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Coming Home To Banishment
Squatting on a patch of land outside his thatched hut in Vijaynagar village in the Terai region of Uttaranchal, Kiran Mandal is caught between the frustration and fear that has come to haunt him more than four decades after his parents moved from Chunkuri village in Khulna district of East Pakistan (now Bangladesh).
Mandal and 45,000 others could lose their land and refugee status because of a new identification drive started by the BJP state governments of Uttaranchal and Uttar Pradesh, ostensibly to weed out illegal Bangladeshi immigrants. An estimated 5 lakh refugees are scattered across 36 villages in the Terai. The local administration maintains that there is an estimated 45,000 illegal-immigrant population here. This is hotly disputed by the locals. "This is not right. We are being confused with illegal migrants. We are refugees and no different from the Sikhs who came here from West Pakistan. Why should we leave?" asks Mandal, adding, "No one ever thought it would come to this."
Last fortnight, Mandal was part of a massive rally which terminated outside the office of the sub-divisional magistrate (SDM) in Rudrapur town to protest against the identification campaign. Those attending the rally were severely critical of political parties, particularly the BJP, for failing to safeguard their interests. Says local leader Chittaranjan Raha: "We will have to take the battle right outside Parliament. If the government does not grant us citizenship, we are completely doomed. Many of us who came more than 30-40 years ago will have a lot of difficulty to produce proof of the date of our entry into India."
Raha blames everything squarely on the ruling parties in the two states. "The BJP sees all Bengalis as Bangladeshis. When the Congress ruled UP, the government launched a major initiative to fill up citizenship forms. But today, the same forms are heaped in a corner of the SDM's office and peons often use them to light comfortable bonfires."
Locals agree. Even the district administration record admits that though there is a sprinkling of illegal immmigrants in the region, the majority are Hindu refugees who crossed over to India in the late '40s, early '50s and after the 1971 war which led to the formation of Bangladesh. Many are second-generation migrants—more Indian than Bangladeshi.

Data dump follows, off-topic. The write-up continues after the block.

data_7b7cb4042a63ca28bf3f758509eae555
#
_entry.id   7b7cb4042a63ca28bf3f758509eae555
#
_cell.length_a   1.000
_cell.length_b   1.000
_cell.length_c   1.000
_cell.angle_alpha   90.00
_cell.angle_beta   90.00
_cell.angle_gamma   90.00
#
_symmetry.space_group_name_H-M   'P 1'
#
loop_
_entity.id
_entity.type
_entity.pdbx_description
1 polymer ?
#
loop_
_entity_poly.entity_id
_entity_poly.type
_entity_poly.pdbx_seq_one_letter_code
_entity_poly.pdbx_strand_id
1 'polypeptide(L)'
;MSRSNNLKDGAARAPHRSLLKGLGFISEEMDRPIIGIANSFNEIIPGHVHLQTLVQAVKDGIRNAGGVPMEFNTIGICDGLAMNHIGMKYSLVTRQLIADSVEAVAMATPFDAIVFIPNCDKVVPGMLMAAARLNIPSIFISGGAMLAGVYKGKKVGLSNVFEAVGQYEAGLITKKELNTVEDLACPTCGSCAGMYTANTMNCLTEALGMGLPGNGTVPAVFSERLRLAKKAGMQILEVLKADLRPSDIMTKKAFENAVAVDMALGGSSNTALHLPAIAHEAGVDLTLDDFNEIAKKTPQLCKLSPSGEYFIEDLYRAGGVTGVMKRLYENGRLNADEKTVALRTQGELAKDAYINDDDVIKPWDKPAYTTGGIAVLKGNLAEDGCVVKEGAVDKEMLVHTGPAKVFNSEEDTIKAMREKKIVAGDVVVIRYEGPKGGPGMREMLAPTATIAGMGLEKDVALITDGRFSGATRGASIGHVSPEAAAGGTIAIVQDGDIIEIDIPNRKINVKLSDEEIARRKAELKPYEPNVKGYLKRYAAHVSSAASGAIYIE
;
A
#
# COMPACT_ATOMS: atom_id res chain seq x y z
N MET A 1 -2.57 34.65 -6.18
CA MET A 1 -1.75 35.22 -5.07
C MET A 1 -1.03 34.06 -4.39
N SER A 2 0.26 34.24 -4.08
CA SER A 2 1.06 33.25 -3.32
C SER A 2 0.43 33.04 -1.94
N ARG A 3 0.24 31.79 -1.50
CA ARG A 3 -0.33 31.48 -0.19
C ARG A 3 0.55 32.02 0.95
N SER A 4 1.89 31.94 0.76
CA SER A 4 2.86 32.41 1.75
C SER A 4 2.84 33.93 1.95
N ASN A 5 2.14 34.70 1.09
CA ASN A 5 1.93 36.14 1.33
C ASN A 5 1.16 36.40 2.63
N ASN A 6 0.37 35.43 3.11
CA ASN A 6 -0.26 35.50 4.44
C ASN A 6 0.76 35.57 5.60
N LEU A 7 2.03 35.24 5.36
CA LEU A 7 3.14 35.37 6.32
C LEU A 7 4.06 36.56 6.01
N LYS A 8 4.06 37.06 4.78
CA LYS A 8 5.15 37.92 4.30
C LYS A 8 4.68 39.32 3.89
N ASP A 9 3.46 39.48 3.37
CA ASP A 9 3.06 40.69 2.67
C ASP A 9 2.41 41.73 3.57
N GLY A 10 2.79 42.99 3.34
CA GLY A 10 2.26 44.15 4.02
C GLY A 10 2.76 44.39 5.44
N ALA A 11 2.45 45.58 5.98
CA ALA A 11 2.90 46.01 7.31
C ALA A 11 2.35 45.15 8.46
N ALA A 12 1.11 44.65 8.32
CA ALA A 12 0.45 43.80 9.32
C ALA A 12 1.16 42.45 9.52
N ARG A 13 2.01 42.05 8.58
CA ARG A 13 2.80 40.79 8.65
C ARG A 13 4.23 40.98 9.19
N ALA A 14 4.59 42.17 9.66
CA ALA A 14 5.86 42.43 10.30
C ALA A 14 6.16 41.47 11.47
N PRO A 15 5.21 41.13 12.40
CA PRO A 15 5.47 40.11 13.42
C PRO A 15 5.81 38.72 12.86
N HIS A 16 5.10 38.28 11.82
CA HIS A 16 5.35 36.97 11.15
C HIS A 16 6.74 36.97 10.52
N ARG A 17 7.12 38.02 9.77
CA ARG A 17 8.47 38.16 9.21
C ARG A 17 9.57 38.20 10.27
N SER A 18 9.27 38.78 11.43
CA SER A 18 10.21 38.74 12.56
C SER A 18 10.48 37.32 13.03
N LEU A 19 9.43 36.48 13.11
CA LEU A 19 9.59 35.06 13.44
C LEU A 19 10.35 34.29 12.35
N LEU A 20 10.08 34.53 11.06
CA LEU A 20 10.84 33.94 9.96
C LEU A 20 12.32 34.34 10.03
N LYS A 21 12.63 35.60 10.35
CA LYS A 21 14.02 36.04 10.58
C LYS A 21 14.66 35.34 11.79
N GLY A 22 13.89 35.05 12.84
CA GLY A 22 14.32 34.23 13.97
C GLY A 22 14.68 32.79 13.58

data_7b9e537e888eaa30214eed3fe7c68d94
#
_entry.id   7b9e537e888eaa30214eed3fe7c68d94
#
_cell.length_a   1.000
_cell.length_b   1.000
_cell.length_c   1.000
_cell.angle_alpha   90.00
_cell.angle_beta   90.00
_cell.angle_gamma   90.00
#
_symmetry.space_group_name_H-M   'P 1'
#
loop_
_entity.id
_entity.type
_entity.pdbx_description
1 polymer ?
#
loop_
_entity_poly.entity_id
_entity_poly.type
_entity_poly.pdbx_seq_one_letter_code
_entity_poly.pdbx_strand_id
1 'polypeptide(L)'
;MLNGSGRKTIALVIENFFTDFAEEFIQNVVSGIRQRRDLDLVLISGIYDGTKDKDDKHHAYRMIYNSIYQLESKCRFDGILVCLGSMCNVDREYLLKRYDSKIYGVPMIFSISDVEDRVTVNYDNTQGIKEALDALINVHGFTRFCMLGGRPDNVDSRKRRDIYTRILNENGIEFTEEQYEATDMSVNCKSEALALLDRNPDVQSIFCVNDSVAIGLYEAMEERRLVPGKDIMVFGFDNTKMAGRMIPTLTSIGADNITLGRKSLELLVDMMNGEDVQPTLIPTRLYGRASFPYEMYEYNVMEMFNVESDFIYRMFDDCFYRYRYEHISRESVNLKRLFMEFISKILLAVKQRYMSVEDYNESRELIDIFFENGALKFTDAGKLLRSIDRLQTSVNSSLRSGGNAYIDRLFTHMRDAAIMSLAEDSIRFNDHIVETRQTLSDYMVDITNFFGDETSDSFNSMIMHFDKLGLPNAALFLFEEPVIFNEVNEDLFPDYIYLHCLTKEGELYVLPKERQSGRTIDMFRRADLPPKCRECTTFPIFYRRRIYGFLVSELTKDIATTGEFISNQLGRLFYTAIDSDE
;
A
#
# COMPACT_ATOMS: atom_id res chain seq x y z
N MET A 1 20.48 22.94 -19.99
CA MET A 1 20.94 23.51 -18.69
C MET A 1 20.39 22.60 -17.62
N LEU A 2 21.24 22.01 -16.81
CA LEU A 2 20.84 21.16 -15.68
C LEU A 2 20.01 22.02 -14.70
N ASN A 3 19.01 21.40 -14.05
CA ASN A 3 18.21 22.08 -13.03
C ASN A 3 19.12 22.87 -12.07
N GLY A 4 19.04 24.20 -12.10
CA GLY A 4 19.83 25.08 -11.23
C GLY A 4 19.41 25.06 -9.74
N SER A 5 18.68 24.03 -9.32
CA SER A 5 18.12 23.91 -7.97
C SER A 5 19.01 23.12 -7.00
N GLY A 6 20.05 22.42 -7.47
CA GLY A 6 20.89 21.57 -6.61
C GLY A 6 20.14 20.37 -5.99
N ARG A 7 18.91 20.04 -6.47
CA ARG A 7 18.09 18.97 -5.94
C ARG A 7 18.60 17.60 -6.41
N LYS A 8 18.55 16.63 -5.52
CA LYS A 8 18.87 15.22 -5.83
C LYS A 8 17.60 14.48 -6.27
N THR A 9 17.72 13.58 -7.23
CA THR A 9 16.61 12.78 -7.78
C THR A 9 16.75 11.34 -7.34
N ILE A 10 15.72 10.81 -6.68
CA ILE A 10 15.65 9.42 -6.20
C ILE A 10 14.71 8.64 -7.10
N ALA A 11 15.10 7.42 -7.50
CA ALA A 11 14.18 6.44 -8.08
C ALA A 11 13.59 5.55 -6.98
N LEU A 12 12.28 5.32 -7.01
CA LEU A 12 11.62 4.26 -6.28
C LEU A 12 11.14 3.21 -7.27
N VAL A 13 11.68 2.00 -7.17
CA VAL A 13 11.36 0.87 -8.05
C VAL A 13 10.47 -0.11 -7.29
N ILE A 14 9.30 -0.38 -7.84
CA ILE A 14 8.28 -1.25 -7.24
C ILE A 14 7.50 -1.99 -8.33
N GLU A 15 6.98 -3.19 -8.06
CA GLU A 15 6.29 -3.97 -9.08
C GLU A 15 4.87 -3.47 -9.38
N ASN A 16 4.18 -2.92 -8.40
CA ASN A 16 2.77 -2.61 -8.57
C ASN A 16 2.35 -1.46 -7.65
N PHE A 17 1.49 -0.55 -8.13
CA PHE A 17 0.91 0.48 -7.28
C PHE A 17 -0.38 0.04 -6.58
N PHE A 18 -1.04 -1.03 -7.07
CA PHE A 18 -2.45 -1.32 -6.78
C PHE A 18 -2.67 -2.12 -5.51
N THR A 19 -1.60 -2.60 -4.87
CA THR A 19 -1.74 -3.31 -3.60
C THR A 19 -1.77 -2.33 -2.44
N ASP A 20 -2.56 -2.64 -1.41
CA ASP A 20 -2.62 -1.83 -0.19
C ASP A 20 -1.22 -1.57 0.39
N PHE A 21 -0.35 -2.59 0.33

But what prompted the two states to begin this drive against illegal immigrants? The official line is that it was initiated following a directive from the Union home ministry demanding a detailed list of illegal immigrants to facilitate preparation of the new electoral rolls. Another story doing the rounds is that the home ministry—piqued at the continued harassment of Hindus in neighbouring Bangladesh (especially after Khaleda Zia's Bangladesh Nationalist Party swept the polls)— wanted immediate identification of all illegal Bangladeshi immigrants in the country.
It was Uttar Pradesh chief minister Rajnath Singh who kicked off the campaign by issuing a notice in all Lucknow-based dailies, saying a detailed investigation had been ordered to ascertain the number of illegal immigrants in the state, especially those living on the Uttaranchal border. This was followed by a notice issued by the Uttaranchal government which stated that all Bangladeshi refugees who came to the state after 1971 would be declared illegal immigrants and deported.
Officials in the local administration admit that a large section of the refugees did submit all documents and papers asked for when the previous Congress government launched a citizenship drive. But that happened more than a decade ago. Since no citizenship cards were issued, the majority of the refugees hold cards issued by the former Uttar Pradesh government, identifying them as refugees who came from Bangladesh after the Partition and the 1971 war. Others have papers which show their original locations in Orissa (Malkangiri/Koraput) or Madhya Pradesh (Manha near Raipur, which is now in Chhattisgarh). All this only consolidates the evidence that they are refugees and not illegal immigrants.